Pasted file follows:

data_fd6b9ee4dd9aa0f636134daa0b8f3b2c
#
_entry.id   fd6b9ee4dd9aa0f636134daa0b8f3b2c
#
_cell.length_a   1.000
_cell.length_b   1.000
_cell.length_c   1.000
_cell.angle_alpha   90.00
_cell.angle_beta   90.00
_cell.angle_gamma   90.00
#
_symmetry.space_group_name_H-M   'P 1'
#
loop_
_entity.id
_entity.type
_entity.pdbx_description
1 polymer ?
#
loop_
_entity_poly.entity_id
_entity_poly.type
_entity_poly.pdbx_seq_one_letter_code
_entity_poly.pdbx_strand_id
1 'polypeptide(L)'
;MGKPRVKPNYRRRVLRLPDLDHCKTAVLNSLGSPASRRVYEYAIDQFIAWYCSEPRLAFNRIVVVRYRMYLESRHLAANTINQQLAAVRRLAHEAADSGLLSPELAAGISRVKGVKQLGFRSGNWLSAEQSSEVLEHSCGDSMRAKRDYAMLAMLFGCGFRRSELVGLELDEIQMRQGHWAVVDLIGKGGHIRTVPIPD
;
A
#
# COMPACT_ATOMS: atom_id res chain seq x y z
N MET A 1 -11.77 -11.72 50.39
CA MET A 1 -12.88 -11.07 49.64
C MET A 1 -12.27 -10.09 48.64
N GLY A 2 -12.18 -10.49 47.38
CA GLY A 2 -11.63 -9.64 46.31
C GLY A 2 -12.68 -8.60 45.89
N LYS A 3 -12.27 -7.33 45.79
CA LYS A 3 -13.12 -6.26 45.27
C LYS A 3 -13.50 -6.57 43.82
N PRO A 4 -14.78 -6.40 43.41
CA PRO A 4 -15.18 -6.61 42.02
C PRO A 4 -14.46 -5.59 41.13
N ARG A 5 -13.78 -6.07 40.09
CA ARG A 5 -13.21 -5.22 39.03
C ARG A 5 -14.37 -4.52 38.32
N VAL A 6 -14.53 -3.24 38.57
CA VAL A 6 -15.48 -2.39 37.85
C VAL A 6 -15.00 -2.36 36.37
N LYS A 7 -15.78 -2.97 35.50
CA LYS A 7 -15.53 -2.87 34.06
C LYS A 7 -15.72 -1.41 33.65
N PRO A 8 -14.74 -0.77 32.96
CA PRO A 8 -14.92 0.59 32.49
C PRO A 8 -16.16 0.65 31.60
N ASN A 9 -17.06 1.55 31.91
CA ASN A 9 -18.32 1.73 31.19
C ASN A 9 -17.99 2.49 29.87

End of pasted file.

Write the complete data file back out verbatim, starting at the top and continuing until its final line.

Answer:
data_fd6b9ee4dd9aa0f636134daa0b8f3b2c
#
_entry.id   fd6b9ee4dd9aa0f636134daa0b8f3b2c
#
_cell.length_a   1.000
_cell.length_b   1.000
_cell.length_c   1.000
_cell.angle_alpha   90.00
_cell.angle_beta   90.00
_cell.angle_gamma   90.00
#
_symmetry.space_group_name_H-M   'P 1'
#
loop_
_entity.id
_entity.type
_entity.pdbx_description
1 polymer ?
#
loop_
_entity_poly.entity_id
_entity_poly.type
_entity_poly.pdbx_seq_one_letter_code
_entity_poly.pdbx_strand_id
1 'polypeptide(L)'
;MGKPRVKPNYRRRVLRLPDLDHCKTAVLNSLGSPASRRVYEYAIDQFIAWYCSEPRLAFNRIVVVRYRMYLESRHLAANTINQQLAAVRRLAHEAADSGLLSPELAAGISRVKGVKQLGFRSGNWLSAEQSSEVLEHSCGDSMRAKRDYAMLAMLFGCGFRRSELVGLELDEIQMRQGHWAVVDLIGKGGHIRTVPIPD
;
A
#
# COMPACT_ATOMS: atom_id res chain seq x y z
N MET A 1 -11.77 -11.72 50.39
CA MET A 1 -12.88 -11.07 49.64
C MET A 1 -12.27 -10.09 48.64
N GLY A 2 -12.18 -10.49 47.38
CA GLY A 2 -11.63 -9.64 46.31
C GLY A 2 -12.68 -8.60 45.89
N LYS A 3 -12.27 -7.33 45.79
CA LYS A 3 -13.12 -6.26 45.27
C LYS A 3 -13.50 -6.57 43.82
N PRO A 4 -14.78 -6.40 43.41
CA PRO A 4 -15.18 -6.61 42.02
C PRO A 4 -14.46 -5.59 41.13
N ARG A 5 -13.78 -6.07 40.09
CA ARG A 5 -13.21 -5.22 39.03
C ARG A 5 -14.37 -4.52 38.32
N VAL A 6 -14.53 -3.24 38.57
CA VAL A 6 -15.48 -2.39 37.85
C VAL A 6 -15.00 -2.36 36.37
N LYS A 7 -15.78 -2.97 35.50
CA LYS A 7 -15.53 -2.87 34.06
C LYS A 7 -15.72 -1.41 33.65
N PRO A 8 -14.74 -0.77 32.96
CA PRO A 8 -14.92 0.59 32.49
C PRO A 8 -16.16 0.65 31.60
N ASN A 9 -17.06 1.55 31.91
CA ASN A 9 -18.32 1.73 31.19
C ASN A 9 -17.99 2.49 29.87